Studies with CXCR2-deficient mice also identified important roles for CXCR2 in monocyte recruitment into atherosclerotic lesions, showing reduced lesion size and lesional macrophage content (165). In atherosclerosis studies with other CXCR2 ligands, like CXCL1 and CXCL8, deficiencies did not exceed half the effect of the receptor deficiency on atherogenesis, suggesting the presence of other ligands that play a crucial role (166). In 2007, MIF was identified as ligand for CXCR2 with pro-atherogenic capacities (154). Combined, all these studies clearly identify MIF and its receptors as an important mediator of leukocyte recruitment and atherosclerosis development.
MIF in Atherosclerosis-Related Pathologies
As described earlier, restenosis occurs frequently after stent implantation, leading to early stent failure. Carotid artery wire injury methods are often used to model this disease, characterized by neointimal hyperplasia driven by SMC proliferation. Carotid artery injury resulted in a fast induction of MIF expression in SMCs and later on also in foam cell formation (161, 167). To determine the causal role of MIF in neointimal hyperplasia, antibody-mediated MIF blockage has been used in various studies. MIF blockage indeed resulted in a decreased medial cell proliferation, enhanced apoptosis, and smaller inflammatory cell content (167). Another study also showed a decreased macrophage content and foam cell formation upon MIF blockage (161). This was accompanied by an increase in SMC and collagen content in the neointimal areas, suggesting a more stable phenotype after MIF blockage (168).
Various studies also describe MIF as a protective factor in MI-ischemia-reperfusion injury (63). However, recently it has been shown that this effect is dependent on the cellular source of MIF. Global MIF deficiency protects the heart from post-infarct cardiac rupture and remodeling, by suppressing the leukocyte infiltration and thus inflammation (169). However, leukocyte-derived MIF exerts opposing effects by promoting the inflammatory response after MI (169). These compartmentalized and opposing effects are shown to be mediated by CXCR2 (170).
Human and Clinical Implications for MIF
In humans, MIF has been shown to be abundantly produced by various cells in different stages of plaque development, indicating an important role for MIF in early plaque development but also in more advanced complicated lesions (13) (Table 1). Later, it was observed in human lesions that MIF plays a more important role in vulnerable lesions, compared to fibrous lesions. MIF was associated with the weakening of the fibrous cap, by inducing MMP-1 expression and activity in SMCs (14). CVD patients, more particularly patients with acute coronary syndromes also showed enhanced plasma MIF levels. Plasma MIF levels from these patients were associated with inflammatory markers like CRP and IL-6, but also with the cardiac necrosis marker troponin-I (15). High plasma MIF levels have also been identified as an independent risk factor for future coronary events in patients with CVD and impaired glucose tolerance or type 2 diabetes mellitus (16). Lately, the Grem1/MIF ratio has been identified as novel marker associated with CVD and the grade of plaque stability. Grem1 was discovered as an endogenous inhibitor of MIF (17). Furthermore, human epidemiological studies supported a pro-atherogenic role of MIF, by showing that a MIF single nucleotide polymorphism was associated with an enhanced risk for MI (12). A large group of MI patients also had elevated MIF plasma levels and these levels were predictive of final infarct size and the extent of cardiac remodeling (18). Elevated MIF levels in these patients were already observed after 4 to 6 h after acute MI, which could be very beneficial for the early detection of MI since current used markers or only elevated after 6 to 12 h post-MI (18).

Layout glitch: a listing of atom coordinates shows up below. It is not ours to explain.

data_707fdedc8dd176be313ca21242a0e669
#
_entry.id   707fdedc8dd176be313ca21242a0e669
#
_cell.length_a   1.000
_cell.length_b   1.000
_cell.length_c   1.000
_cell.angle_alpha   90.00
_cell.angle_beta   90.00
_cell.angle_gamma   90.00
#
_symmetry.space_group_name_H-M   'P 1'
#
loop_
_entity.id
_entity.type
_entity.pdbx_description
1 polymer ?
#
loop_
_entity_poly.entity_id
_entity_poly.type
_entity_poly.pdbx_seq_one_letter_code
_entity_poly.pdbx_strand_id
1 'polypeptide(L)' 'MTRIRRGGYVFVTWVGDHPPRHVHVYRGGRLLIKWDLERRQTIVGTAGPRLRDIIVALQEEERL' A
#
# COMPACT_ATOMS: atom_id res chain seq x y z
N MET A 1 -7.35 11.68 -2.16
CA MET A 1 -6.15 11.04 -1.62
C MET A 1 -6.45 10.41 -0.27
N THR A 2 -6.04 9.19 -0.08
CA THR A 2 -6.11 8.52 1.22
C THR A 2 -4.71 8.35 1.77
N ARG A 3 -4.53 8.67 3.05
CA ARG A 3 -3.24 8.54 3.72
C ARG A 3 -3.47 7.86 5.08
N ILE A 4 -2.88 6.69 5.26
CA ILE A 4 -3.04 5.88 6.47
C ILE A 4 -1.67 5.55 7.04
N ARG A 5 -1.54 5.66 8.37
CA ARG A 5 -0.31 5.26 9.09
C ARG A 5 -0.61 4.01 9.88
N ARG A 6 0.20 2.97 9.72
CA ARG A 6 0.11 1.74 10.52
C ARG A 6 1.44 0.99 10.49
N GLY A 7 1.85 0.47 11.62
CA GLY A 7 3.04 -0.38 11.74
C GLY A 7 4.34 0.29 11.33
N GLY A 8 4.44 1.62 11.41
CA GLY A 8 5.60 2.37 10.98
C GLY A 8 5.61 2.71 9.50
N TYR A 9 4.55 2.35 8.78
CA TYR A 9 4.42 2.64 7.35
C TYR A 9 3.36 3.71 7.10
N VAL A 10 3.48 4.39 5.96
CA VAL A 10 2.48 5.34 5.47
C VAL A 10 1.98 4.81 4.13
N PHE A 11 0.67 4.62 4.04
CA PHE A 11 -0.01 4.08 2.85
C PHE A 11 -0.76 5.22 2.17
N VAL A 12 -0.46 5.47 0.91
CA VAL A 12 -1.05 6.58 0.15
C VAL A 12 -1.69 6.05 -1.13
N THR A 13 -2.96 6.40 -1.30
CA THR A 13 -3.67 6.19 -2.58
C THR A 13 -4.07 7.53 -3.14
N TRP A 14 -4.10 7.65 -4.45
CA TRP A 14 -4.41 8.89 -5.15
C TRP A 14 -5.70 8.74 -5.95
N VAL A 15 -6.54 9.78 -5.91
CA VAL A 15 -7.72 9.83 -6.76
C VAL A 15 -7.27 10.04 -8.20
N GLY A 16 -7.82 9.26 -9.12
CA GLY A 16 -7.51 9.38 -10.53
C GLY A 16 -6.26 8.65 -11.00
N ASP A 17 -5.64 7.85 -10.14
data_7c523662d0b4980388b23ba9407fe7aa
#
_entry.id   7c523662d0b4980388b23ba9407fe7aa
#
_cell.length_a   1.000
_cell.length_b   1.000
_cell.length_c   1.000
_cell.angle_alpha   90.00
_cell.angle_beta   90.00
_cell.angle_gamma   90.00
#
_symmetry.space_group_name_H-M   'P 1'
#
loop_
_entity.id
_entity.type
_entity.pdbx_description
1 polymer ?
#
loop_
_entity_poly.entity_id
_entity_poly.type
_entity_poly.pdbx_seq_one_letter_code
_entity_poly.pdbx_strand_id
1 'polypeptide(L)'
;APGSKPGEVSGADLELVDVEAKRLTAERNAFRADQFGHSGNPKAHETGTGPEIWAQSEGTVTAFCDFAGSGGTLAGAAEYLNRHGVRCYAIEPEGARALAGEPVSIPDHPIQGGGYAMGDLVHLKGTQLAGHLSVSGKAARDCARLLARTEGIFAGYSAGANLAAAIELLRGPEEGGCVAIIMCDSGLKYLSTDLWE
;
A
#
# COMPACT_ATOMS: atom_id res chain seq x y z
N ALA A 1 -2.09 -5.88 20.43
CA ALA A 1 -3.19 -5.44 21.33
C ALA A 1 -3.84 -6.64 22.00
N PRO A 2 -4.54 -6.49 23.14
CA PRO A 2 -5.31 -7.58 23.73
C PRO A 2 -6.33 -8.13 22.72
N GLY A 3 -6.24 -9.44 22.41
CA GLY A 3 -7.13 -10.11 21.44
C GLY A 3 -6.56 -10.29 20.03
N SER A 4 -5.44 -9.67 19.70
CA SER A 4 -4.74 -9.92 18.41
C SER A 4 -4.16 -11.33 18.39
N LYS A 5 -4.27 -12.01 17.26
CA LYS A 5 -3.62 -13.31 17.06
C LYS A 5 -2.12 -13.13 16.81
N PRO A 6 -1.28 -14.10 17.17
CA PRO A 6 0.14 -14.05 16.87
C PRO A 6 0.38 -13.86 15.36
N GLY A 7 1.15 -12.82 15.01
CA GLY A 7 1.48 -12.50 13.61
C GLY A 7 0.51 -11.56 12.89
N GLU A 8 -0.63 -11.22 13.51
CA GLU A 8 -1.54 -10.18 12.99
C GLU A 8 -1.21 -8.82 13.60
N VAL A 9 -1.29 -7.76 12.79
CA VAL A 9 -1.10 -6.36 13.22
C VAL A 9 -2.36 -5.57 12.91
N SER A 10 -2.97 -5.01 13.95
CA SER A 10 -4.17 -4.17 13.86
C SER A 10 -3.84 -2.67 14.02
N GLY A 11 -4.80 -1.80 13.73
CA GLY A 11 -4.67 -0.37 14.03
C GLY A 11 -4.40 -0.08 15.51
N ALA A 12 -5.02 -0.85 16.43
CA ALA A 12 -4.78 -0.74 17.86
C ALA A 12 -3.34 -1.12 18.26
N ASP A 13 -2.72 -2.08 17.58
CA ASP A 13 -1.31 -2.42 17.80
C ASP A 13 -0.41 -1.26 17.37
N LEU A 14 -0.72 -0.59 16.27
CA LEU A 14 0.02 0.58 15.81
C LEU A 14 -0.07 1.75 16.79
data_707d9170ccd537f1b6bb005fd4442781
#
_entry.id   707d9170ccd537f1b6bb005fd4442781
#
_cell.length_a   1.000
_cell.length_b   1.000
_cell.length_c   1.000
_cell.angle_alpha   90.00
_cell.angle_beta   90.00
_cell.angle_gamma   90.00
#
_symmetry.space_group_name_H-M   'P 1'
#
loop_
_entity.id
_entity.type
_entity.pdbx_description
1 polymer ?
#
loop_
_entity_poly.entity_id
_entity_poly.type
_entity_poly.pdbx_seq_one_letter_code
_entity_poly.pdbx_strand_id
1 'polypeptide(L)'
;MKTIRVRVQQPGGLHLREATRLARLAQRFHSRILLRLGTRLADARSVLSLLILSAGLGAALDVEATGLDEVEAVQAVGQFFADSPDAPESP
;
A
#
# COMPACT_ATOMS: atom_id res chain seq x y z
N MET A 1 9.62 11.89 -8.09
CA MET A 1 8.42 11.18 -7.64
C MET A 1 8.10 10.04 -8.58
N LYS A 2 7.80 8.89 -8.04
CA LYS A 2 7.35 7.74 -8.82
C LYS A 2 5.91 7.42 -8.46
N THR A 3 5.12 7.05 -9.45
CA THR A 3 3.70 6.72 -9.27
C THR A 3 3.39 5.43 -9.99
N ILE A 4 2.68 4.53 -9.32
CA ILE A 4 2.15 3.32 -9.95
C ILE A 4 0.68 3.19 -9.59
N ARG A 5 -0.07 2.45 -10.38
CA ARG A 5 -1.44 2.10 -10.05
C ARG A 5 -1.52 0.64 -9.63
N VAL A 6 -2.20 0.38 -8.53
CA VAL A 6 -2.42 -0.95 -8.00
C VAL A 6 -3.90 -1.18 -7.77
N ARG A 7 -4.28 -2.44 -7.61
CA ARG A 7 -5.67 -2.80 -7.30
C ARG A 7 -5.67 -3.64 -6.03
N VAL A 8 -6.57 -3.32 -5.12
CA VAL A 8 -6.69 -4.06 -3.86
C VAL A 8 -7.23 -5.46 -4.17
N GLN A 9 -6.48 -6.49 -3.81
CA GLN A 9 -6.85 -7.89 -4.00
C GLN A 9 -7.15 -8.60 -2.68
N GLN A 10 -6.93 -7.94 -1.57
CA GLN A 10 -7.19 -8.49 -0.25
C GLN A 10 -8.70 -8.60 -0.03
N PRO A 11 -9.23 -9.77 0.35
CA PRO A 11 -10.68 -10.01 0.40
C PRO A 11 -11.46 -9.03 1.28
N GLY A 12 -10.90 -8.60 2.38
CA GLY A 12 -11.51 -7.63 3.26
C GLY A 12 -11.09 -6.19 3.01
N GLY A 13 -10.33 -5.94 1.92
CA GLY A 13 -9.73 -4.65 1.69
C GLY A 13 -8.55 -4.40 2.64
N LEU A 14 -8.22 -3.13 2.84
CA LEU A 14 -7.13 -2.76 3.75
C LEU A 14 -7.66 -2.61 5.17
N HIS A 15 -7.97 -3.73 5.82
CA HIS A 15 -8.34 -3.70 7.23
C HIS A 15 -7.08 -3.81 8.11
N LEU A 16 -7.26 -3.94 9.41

There are already several MIF inhibitors developed, which show protective effects in various inflammatory models (168). Another attractive therapeutic strategy would be to directly target the receptors for MIF, CXCR2, or CXCR4, or to manipulate the ligand–receptor interaction. However, more research is first needed to fully elucidate these precise interactions. Although MIF seems like a suitable target for therapy and biomarker in patients, the use of MIF as biomarker in healthy persons should be approached with caution. Prospective data suggest that the relation between MIF and the risk of MI or death due to CVD in humans without prior history of CVD is not very strong (19).